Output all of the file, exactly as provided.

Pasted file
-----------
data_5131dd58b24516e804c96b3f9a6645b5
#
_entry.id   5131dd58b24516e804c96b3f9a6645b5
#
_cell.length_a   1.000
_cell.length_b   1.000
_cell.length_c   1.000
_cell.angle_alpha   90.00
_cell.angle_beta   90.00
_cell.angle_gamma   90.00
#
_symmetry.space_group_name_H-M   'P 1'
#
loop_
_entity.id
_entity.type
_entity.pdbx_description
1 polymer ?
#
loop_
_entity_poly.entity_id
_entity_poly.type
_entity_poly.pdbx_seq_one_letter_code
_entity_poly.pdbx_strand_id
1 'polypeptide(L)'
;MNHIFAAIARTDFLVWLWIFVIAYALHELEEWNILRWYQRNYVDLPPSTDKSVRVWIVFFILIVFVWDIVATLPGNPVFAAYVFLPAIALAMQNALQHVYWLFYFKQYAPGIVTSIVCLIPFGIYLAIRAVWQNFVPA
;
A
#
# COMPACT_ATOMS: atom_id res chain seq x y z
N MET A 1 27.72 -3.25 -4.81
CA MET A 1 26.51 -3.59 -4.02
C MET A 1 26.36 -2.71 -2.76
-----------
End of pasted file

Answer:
data_5131dd58b24516e804c96b3f9a6645b5
#
_entry.id   5131dd58b24516e804c96b3f9a6645b5
#
_cell.length_a   1.000
_cell.length_b   1.000
_cell.length_c   1.000
_cell.angle_alpha   90.00
_cell.angle_beta   90.00
_cell.angle_gamma   90.00
#
_symmetry.space_group_name_H-M   'P 1'
#
loop_
_entity.id
_entity.type
_entity.pdbx_description
1 polymer ?
#
loop_
_entity_poly.entity_id
_entity_poly.type
_entity_poly.pdbx_seq_one_letter_code
_entity_poly.pdbx_strand_id
1 'polypeptide(L)'
;MNHIFAAIARTDFLVWLWIFVIAYALHELEEWNILRWYQRNYVDLPPSTDKSVRVWIVFFILIVFVWDIVATLPGNPVFAAYVFLPAIALAMQNALQHVYWLFYFKQYAPGIVTSIVCLIPFGIYLAIRAVWQNFVPA
;
A
#
# COMPACT_ATOMS: atom_id res chain seq x y z
N MET A 1 27.72 -3.25 -4.81
CA MET A 1 26.51 -3.59 -4.02
C MET A 1 26.36 -2.71 -2.76